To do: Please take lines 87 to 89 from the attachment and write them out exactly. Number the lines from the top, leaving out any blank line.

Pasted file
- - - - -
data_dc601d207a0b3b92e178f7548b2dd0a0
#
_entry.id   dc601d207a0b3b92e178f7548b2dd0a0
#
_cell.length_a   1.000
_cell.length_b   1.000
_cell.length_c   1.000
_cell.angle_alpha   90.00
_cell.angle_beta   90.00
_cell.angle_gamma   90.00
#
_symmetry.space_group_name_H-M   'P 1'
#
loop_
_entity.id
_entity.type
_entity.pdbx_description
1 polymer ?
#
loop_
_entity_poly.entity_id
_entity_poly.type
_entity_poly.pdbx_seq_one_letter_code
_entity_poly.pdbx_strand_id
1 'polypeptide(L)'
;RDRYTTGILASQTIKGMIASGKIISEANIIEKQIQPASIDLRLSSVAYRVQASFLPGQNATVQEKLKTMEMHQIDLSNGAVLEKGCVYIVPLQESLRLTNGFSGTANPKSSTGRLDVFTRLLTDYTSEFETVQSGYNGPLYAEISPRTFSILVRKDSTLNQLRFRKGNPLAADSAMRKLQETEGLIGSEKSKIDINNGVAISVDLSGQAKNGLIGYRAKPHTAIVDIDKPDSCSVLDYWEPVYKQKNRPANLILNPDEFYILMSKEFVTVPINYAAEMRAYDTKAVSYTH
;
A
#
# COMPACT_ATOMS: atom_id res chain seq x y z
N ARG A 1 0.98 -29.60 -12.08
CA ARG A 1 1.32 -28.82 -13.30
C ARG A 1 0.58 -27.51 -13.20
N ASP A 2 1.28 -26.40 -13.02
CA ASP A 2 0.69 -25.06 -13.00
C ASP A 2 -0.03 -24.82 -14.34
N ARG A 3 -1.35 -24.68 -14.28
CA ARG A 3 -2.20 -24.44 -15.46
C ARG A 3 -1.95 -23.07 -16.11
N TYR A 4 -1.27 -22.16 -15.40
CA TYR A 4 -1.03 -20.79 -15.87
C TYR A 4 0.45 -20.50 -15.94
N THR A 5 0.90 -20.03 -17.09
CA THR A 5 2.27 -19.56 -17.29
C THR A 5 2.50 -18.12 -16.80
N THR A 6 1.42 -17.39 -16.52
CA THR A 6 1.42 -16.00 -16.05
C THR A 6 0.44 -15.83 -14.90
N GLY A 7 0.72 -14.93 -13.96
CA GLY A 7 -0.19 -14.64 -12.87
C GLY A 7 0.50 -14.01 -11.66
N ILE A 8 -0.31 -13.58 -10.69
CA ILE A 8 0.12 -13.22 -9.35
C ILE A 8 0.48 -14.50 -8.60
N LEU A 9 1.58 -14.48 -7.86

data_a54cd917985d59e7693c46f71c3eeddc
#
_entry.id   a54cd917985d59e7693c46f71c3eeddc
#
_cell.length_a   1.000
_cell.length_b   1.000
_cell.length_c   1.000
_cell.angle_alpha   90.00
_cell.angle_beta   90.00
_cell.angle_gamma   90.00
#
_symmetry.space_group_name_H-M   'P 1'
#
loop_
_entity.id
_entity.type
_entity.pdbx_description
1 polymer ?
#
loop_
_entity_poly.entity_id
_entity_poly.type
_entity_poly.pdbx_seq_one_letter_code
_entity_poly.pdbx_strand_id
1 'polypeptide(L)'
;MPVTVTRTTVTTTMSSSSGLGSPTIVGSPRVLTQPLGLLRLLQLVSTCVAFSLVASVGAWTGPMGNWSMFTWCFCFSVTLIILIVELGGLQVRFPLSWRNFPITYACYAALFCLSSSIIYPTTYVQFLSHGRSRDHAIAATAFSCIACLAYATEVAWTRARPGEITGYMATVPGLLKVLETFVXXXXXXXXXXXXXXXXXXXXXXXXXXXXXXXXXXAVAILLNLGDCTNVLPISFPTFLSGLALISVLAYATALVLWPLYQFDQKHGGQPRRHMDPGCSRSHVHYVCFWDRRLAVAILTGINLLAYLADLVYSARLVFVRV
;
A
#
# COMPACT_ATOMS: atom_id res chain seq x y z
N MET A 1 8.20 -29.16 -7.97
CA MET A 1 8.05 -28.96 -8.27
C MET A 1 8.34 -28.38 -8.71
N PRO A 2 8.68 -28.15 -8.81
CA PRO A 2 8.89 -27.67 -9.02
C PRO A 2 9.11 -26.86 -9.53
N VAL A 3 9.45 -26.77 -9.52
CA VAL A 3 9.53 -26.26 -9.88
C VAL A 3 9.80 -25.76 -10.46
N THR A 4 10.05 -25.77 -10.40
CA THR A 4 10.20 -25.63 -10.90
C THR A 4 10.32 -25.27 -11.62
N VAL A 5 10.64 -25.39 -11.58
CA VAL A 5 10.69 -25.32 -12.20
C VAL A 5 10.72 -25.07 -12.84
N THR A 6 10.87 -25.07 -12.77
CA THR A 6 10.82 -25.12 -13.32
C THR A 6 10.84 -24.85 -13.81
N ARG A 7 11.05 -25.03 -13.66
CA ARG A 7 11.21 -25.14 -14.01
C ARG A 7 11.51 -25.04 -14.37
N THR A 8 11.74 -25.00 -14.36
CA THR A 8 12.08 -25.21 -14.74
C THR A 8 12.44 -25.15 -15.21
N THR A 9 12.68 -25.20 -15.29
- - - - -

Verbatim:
CA MET A 1 8.05 -28.96 -8.27
C MET A 1 8.34 -28.38 -8.71
N PRO A 2 8.68 -28.15 -8.81